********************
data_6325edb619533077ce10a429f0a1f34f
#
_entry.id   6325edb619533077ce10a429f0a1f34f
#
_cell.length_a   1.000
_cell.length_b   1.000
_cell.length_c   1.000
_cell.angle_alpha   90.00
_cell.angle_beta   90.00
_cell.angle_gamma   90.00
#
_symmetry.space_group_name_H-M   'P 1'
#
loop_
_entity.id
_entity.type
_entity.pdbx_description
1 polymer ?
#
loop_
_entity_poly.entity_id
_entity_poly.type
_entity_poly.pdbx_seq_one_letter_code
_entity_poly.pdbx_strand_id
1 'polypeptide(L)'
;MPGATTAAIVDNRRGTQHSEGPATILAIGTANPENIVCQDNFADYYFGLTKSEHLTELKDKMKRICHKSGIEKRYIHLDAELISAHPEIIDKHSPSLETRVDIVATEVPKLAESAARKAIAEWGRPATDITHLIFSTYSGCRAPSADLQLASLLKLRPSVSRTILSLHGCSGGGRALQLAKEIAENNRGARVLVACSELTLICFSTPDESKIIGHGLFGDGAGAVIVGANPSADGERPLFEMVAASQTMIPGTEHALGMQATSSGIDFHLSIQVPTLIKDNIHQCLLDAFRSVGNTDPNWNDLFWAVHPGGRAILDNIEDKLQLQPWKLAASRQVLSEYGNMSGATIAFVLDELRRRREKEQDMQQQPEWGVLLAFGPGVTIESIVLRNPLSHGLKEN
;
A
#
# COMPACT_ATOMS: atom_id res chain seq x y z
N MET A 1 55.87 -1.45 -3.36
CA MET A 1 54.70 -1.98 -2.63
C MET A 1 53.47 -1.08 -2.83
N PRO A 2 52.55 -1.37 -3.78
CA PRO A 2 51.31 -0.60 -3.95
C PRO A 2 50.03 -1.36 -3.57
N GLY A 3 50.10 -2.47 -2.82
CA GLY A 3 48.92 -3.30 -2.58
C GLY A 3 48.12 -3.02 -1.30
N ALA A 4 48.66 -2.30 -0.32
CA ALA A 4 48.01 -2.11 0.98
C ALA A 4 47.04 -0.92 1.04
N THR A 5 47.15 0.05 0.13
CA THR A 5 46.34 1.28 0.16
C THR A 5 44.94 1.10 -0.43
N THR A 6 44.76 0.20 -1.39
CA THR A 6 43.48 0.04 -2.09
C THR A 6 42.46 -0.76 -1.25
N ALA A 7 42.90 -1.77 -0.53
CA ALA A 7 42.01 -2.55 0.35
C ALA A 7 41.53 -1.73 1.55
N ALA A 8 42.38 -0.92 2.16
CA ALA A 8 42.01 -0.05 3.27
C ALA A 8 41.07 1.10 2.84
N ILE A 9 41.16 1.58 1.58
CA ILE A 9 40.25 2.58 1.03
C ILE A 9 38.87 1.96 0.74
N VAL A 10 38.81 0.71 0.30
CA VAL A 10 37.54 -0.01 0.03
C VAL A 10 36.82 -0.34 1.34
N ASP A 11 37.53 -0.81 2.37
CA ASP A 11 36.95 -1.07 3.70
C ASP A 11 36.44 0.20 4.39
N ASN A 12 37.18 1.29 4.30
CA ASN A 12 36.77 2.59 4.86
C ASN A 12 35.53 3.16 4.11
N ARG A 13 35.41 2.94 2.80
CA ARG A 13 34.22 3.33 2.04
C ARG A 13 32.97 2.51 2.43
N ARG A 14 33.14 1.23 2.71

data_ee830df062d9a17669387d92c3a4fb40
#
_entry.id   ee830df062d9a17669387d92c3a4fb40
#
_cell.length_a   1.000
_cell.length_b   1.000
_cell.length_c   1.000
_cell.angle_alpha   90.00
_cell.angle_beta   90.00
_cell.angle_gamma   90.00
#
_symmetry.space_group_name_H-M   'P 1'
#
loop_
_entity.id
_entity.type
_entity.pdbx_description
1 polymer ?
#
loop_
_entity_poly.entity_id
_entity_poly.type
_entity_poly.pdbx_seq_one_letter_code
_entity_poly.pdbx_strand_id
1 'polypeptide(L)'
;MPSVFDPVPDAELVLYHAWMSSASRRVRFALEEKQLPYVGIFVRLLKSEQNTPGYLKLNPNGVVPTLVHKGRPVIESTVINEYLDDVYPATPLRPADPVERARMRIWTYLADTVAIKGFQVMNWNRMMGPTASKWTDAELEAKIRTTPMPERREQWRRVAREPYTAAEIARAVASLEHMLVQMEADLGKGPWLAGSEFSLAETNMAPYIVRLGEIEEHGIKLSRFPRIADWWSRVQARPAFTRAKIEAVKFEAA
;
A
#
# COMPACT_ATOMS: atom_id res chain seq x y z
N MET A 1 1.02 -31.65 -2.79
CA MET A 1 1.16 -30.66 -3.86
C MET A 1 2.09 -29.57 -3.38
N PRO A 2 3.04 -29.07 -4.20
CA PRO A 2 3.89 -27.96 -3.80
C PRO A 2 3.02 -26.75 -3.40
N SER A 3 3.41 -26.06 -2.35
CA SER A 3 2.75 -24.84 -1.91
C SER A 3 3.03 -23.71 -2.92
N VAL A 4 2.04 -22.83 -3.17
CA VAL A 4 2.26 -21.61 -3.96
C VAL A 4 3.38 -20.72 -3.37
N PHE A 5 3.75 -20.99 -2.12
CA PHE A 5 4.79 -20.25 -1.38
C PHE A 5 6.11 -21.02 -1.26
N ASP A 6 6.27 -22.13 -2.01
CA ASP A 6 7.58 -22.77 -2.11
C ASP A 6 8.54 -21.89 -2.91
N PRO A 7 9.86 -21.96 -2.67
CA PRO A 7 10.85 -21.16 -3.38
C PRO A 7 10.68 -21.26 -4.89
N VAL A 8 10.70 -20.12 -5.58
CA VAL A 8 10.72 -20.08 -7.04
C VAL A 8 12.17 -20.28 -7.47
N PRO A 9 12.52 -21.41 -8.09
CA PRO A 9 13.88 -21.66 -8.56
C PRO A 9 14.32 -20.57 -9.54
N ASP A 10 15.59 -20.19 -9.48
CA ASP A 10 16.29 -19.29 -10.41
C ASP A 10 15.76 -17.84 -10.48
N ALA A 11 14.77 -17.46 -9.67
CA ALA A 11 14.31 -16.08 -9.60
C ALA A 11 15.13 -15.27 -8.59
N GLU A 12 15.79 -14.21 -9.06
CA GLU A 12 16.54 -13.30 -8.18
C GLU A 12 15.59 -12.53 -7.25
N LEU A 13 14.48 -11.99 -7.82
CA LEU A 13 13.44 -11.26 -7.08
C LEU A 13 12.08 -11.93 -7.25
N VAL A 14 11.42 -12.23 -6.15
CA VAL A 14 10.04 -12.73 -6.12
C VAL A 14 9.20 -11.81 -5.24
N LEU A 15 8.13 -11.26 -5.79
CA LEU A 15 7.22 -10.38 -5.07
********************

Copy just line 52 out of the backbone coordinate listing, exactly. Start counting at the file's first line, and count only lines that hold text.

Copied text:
N ALA A 8 42.38 -0.92 2.16